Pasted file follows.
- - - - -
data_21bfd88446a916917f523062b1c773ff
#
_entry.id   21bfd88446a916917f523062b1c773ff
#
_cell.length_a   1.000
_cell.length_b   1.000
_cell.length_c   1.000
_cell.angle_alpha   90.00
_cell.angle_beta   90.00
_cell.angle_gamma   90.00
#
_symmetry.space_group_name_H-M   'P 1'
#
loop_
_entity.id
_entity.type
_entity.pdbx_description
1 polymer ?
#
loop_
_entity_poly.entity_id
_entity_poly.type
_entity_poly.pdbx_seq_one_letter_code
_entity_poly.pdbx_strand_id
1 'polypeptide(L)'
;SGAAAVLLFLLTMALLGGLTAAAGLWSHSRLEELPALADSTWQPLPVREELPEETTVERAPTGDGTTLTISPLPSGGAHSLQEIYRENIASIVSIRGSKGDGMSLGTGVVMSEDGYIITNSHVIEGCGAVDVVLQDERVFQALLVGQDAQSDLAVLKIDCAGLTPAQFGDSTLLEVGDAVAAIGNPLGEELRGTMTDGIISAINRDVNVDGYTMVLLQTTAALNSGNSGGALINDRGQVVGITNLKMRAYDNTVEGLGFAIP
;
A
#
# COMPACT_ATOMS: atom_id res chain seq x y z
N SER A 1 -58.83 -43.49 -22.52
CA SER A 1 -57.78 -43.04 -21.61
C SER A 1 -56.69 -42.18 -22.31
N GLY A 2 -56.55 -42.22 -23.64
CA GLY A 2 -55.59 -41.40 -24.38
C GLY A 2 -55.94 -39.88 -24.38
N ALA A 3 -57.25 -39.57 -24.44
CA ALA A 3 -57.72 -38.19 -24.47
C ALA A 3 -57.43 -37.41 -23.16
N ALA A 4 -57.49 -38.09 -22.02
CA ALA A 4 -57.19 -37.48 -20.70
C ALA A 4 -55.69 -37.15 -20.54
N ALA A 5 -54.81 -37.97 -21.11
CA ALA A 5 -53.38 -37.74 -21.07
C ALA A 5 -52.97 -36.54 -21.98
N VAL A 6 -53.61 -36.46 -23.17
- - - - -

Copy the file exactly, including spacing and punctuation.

data_21bfd88446a916917f523062b1c773ff
#
_entry.id   21bfd88446a916917f523062b1c773ff
#
_cell.length_a   1.000
_cell.length_b   1.000
_cell.length_c   1.000
_cell.angle_alpha   90.00
_cell.angle_beta   90.00
_cell.angle_gamma   90.00
#
_symmetry.space_group_name_H-M   'P 1'
#
loop_
_entity.id
_entity.type
_entity.pdbx_description
1 polymer ?
#
loop_
_entity_poly.entity_id
_entity_poly.type
_entity_poly.pdbx_seq_one_letter_code
_entity_poly.pdbx_strand_id
1 'polypeptide(L)'
;SGAAAVLLFLLTMALLGGLTAAAGLWSHSRLEELPALADSTWQPLPVREELPEETTVERAPTGDGTTLTISPLPSGGAHSLQEIYRENIASIVSIRGSKGDGMSLGTGVVMSEDGYIITNSHVIEGCGAVDVVLQDERVFQALLVGQDAQSDLAVLKIDCAGLTPAQFGDSTLLEVGDAVAAIGNPLGEELRGTMTDGIISAINRDVNVDGYTMVLLQTTAALNSGNSGGALINDRGQVVGITNLKMRAYDNTVEGLGFAIP
;
A
#
# COMPACT_ATOMS: atom_id res chain seq x y z
N SER A 1 -58.83 -43.49 -22.52
CA SER A 1 -57.78 -43.04 -21.61
C SER A 1 -56.69 -42.18 -22.31
N GLY A 2 -56.55 -42.22 -23.64
CA GLY A 2 -55.59 -41.40 -24.38
C GLY A 2 -55.94 -39.88 -24.38
N ALA A 3 -57.25 -39.57 -24.44
CA ALA A 3 -57.72 -38.19 -24.47
C ALA A 3 -57.43 -37.41 -23.16
N ALA A 4 -57.49 -38.09 -22.02
CA ALA A 4 -57.19 -37.48 -20.70
C ALA A 4 -55.69 -37.15 -20.54
N ALA A 5 -54.81 -37.97 -21.11
CA ALA A 5 -53.38 -37.74 -21.07
C ALA A 5 -52.97 -36.54 -21.98
N VAL A 6 -53.61 -36.46 -23.17